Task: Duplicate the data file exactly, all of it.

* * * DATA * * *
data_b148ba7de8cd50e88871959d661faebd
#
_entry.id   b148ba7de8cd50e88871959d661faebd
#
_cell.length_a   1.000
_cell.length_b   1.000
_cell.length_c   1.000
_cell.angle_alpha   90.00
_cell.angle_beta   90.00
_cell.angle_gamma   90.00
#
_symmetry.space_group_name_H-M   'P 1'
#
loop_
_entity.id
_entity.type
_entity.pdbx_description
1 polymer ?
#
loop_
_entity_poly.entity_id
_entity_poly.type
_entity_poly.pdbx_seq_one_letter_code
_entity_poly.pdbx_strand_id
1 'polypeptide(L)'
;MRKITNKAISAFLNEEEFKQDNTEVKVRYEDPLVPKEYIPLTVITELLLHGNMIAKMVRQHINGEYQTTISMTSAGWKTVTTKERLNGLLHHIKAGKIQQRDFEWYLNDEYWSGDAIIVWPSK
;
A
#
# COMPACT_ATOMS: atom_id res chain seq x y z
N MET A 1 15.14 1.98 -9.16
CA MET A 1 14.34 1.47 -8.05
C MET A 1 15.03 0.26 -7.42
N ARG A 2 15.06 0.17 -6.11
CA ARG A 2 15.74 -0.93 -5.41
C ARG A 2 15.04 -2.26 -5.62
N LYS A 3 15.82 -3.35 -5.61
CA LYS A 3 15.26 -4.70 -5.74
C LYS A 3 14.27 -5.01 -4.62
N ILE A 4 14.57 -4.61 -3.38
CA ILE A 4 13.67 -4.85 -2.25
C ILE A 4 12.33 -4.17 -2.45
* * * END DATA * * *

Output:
data_b148ba7de8cd50e88871959d661faebd
#
_entry.id   b148ba7de8cd50e88871959d661faebd
#
_cell.length_a   1.000
_cell.length_b   1.000
_cell.length_c   1.000
_cell.angle_alpha   90.00
_cell.angle_beta   90.00
_cell.angle_gamma   90.00
#
_symmetry.space_group_name_H-M   'P 1'
#
loop_
_entity.id
_entity.type
_entity.pdbx_description
1 polymer ?
#
loop_
_entity_poly.entity_id
_entity_poly.type
_entity_poly.pdbx_seq_one_letter_code
_entity_poly.pdbx_strand_id
1 'polypeptide(L)'
;MRKITNKAISAFLNEEEFKQDNTEVKVRYEDPLVPKEYIPLTVITELLLHGNMIAKMVRQHINGEYQTTISMTSAGWKTVTTKERLNGLLHHIKAGKIQQRDFEWYLNDEYWSGDAIIVWPSK
;
A
#
# COMPACT_ATOMS: atom_id res chain seq x y z
N MET A 1 15.14 1.98 -9.16
CA MET A 1 14.34 1.47 -8.05
C MET A 1 15.03 0.26 -7.42
N ARG A 2 15.06 0.17 -6.11
CA ARG A 2 15.74 -0.93 -5.41
C ARG A 2 15.04 -2.26 -5.62
N LYS A 3 15.82 -3.35 -5.61
CA LYS A 3 15.26 -4.70 -5.74
C LYS A 3 14.27 -5.01 -4.62
N ILE A 4 14.57 -4.61 -3.38
CA ILE A 4 13.67 -4.85 -2.25
C ILE A 4 12.33 -4.17 -2.45